hours spent sitting in front of your desk, driving on long-haul
trips, or traveling on planes or buses can leave you feeling worn-out
This is because not all chairs are ergonomic,
or your work area may not be set up in a manner that encourages proper
Back pain is the most common cause of work-related disability in the
United States and is one of the most common causes of absence from
work, second only to the common cold.
Although our bodies aren’t designed to stay in a sedentary
position for long periods, many jobs nowadays force us to
stay in the same position for several hours on end, and most likely
with bad posture, at that.
For instance, when you’re working with a computer having a
monitor that’s set too low, you tend to slouch and sit with a rounded
back – a position that creates considerable stress on your
Sitting For Long Hours Can Cause Back Pain:
When you slouch, the back muscles are weakened because they are held
in an abnormal position for a long period.
A rounded back also collapses the intervertebral discs –
cartilaginous joints sandwiched between adjacent vertebrae of the spine
– pushing them outward to the back.
When this happens, the disc herniates, resulting in a slipped disc.
A disc that severely bulges outward can press on the nearby nerves,
causing pain that can radiate down to your legs.
Not only that – slouching can also exert pressure on the soft tissue
on the neck, giving you not just back pain but neck pain as well.
To Prevent Back Pain:
There are many causes of back pain, but you can determine if it’s due
to poor posture and ergonomics.
You can tell that this is so if the back pain:
- Goes away after you switch positions;
- Gets worse at certain times of the day –
usually at the end of the day – but not during the weekends when you’re
- Begins at the neck area, moving down the upper
and lower back and radiating towards the extremities;
- Is felt after, say moving into a new office and
using new chairs or desks.
Are A Few Tips To Prevent That Annoying Back Pain:
Break The Sedentary Position Several Times A Day.
It’s not enough that you get up from your seat for your coffee break or
lunch break. Stand up, pace the room, and do a few stretching
exercises every half-hour or every hour at least.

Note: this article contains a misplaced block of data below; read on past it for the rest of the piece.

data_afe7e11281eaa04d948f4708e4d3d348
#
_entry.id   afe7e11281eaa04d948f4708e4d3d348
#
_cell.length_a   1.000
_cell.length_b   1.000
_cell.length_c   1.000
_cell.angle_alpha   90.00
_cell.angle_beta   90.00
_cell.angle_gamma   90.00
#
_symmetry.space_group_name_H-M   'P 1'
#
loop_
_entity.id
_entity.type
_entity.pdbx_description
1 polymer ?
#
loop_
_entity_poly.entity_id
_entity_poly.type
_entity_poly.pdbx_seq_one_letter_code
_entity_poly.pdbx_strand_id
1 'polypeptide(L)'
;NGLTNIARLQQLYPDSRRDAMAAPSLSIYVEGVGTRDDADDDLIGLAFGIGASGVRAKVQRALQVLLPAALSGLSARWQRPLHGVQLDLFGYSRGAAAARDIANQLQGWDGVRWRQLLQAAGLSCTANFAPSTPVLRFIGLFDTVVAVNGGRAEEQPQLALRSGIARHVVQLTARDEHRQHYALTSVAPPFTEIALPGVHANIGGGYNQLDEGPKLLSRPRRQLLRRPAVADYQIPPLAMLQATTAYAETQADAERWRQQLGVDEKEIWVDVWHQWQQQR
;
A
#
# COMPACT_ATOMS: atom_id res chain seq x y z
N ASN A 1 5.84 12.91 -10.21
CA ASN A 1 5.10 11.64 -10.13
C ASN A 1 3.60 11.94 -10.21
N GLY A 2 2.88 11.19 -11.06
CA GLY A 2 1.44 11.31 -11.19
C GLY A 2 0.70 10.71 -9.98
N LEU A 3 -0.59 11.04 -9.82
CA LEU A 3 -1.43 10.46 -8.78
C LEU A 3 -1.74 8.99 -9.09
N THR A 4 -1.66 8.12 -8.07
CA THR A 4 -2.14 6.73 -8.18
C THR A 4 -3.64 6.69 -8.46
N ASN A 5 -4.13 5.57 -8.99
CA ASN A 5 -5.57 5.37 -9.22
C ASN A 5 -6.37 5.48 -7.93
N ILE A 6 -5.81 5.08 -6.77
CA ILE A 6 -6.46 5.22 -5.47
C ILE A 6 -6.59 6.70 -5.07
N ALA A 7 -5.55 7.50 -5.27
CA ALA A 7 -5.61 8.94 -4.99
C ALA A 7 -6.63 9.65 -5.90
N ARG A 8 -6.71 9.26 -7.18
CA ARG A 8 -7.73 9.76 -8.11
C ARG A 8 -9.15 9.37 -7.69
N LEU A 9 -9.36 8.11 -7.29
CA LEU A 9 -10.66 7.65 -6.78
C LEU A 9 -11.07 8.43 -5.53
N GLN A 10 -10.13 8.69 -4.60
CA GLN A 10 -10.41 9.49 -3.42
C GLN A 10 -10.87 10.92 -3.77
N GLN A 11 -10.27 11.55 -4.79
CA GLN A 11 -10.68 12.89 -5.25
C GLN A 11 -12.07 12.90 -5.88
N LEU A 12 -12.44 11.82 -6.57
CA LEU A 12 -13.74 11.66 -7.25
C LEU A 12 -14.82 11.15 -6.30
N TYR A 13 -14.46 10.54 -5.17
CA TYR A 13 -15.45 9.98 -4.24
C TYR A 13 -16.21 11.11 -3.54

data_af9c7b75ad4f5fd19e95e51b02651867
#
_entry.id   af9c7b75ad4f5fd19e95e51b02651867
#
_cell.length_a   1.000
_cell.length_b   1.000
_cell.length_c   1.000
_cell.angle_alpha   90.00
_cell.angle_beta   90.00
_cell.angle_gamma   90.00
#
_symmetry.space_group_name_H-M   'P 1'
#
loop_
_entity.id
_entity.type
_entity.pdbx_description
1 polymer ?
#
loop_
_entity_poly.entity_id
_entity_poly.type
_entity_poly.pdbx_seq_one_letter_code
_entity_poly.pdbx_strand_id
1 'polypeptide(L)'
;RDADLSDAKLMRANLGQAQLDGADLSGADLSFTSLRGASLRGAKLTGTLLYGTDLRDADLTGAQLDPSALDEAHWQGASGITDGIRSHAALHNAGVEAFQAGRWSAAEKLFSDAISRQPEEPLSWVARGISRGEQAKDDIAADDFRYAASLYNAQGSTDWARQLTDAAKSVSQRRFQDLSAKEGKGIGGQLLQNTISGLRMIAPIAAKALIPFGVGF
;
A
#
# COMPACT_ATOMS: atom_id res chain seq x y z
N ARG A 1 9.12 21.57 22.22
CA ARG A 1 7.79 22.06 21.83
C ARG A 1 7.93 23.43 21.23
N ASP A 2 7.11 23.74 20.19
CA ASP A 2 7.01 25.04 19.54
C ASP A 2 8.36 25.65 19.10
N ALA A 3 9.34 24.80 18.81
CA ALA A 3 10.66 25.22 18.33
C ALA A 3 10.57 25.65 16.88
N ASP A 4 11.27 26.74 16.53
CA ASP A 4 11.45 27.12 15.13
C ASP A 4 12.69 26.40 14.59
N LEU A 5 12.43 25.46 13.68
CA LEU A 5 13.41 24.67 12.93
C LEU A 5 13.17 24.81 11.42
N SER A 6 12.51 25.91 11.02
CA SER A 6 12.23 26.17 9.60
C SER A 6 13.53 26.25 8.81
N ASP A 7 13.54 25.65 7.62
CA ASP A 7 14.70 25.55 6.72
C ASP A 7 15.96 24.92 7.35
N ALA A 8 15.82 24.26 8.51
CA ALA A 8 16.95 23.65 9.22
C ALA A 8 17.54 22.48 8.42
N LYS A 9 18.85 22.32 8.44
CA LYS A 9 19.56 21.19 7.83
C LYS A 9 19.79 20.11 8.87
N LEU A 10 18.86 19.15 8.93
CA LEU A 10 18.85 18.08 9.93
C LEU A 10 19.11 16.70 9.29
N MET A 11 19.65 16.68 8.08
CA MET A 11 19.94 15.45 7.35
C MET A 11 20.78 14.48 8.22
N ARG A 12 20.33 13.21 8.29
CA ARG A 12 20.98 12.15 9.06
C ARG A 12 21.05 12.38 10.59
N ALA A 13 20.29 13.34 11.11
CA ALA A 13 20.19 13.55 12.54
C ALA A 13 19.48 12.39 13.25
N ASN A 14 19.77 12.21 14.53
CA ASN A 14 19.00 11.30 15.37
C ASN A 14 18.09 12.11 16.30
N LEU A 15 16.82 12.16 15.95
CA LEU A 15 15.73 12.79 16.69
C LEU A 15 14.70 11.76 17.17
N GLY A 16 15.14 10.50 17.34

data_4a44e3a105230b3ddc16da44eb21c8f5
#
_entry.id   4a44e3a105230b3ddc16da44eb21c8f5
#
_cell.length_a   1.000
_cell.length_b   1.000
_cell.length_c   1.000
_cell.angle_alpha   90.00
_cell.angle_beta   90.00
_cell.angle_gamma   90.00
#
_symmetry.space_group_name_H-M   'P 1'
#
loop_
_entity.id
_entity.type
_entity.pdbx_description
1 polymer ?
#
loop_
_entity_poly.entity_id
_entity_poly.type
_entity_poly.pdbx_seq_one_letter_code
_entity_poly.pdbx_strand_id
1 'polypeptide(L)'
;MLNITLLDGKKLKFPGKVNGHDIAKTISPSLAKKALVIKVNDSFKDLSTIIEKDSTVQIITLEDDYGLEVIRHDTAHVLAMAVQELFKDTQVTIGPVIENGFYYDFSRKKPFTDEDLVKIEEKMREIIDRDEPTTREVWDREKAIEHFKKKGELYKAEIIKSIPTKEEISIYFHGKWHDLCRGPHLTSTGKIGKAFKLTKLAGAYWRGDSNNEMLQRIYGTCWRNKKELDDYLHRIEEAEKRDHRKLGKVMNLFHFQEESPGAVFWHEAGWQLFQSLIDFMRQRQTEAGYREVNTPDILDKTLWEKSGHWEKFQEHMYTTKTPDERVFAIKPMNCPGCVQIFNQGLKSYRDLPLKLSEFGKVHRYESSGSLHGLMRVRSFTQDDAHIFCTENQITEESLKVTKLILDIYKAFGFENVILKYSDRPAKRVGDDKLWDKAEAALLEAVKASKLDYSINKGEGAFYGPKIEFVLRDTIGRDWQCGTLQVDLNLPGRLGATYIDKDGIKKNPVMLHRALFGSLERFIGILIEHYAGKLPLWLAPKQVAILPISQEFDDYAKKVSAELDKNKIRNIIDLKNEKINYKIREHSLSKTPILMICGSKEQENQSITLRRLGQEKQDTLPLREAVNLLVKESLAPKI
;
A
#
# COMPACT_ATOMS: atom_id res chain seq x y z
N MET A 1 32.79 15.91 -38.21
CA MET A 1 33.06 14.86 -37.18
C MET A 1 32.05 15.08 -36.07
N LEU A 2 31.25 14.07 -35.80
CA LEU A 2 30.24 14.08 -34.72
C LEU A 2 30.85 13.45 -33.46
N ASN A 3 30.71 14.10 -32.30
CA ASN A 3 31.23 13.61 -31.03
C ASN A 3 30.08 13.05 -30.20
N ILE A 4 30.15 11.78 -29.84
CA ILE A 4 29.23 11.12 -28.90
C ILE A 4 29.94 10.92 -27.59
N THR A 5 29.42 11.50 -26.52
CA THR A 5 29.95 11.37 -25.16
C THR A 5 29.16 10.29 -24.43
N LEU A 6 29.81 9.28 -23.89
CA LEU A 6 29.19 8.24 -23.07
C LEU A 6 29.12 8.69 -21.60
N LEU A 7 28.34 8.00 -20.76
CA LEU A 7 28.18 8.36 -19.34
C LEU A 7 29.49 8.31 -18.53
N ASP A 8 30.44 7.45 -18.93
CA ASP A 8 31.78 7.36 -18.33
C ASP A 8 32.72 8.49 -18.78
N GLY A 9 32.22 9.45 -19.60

Use A Lumbar Roll.
There are several models of lumbar rolls available at online stores,
but it’s easy to improvise one.
What’s important is that a wedge is used to fill in the curved space
that non-ergonomic chairs have, to prevent your back from assuming the
position of a hammock.
The lumbar roll “forces” you to straighten out and assume
a more natural posture.
Set Up An Ergonomic Physical Environment.
We’re often assigned to workstations with standard measurements,
such as the size of the chair, the distance of the tabletop from the
floor, and the computer monitor level.
However, since people are of different heights and body sizes, a
standard measurement cannot possibly be applicable to everyone.
If you’re the boss, invest in workstation designs that are
tailor-fit to the users. It may seem like added expense but it will
definitely result in healthier, happier workers.
If you have a home office, check the best positions for you before
having anything constructed. You can also use an external keyboard for
your laptop to allow you to have a more relaxed posture.
Be Aware Of A Few Posture Myths.
Contrary to popular belief, sitting with your spine at a
90-degree angle to your thighs is Not the most ideal way to go!
A study conducted at the Woodend Hospital in Scotland showed that a 135-degree
body-thigh sitting position, with the feet remaining on the floor,
was the best biomechanical posture.
In a study of 22 volunteers without histories of surgery or back
problems, scientists found that a slouched, or C, position showed a
decrease in spinal disk height, indicating wear and tear.
The 90-degree upright sitting position showed a high degree of disk
movement, while the 135-degree posture fared best in terms of the
degree of pressure placed on the spinal discs.
The importance of regular exercise cannot be emphasized enough, and
long hours at the office is no excuse.
There are several simple strengthening exercises that can be done
while in the office, and they could help you avoid excruciating back
On the other hand, if you do have the time to spare, you can engage
in bicycling, swimming, or walking – just a few of the best exercises
to keep your back aerobically conditioned.